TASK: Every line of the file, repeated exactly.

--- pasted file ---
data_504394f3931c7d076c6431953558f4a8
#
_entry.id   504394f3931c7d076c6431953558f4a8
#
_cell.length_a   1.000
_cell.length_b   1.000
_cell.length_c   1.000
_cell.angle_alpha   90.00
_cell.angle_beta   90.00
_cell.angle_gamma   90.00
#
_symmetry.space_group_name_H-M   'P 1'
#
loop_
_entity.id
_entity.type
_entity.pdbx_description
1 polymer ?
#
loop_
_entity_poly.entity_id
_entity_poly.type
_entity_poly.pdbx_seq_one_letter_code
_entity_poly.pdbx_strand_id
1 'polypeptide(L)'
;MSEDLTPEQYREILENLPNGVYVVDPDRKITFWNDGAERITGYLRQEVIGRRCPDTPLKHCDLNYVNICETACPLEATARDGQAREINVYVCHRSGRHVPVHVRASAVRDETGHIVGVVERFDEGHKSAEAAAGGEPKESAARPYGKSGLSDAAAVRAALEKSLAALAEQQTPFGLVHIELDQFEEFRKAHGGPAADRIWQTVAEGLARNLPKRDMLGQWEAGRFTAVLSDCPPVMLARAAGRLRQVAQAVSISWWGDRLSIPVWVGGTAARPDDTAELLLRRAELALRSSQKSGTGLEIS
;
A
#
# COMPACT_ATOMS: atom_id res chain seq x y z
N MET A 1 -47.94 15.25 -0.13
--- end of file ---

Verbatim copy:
data_504394f3931c7d076c6431953558f4a8
#
_entry.id   504394f3931c7d076c6431953558f4a8
#
_cell.length_a   1.000
_cell.length_b   1.000
_cell.length_c   1.000
_cell.angle_alpha   90.00
_cell.angle_beta   90.00
_cell.angle_gamma   90.00
#
_symmetry.space_group_name_H-M   'P 1'
#
loop_
_entity.id
_entity.type
_entity.pdbx_description
1 polymer ?
#
loop_
_entity_poly.entity_id
_entity_poly.type
_entity_poly.pdbx_seq_one_letter_code
_entity_poly.pdbx_strand_id
1 'polypeptide(L)'
;MSEDLTPEQYREILENLPNGVYVVDPDRKITFWNDGAERITGYLRQEVIGRRCPDTPLKHCDLNYVNICETACPLEATARDGQAREINVYVCHRSGRHVPVHVRASAVRDETGHIVGVVERFDEGHKSAEAAAGGEPKESAARPYGKSGLSDAAAVRAALEKSLAALAEQQTPFGLVHIELDQFEEFRKAHGGPAADRIWQTVAEGLARNLPKRDMLGQWEAGRFTAVLSDCPPVMLARAAGRLRQVAQAVSISWWGDRLSIPVWVGGTAARPDDTAELLLRRAELALRSSQKSGTGLEIS
;
A
#
# COMPACT_ATOMS: atom_id res chain seq x y z
N MET A 1 -47.94 15.25 -0.13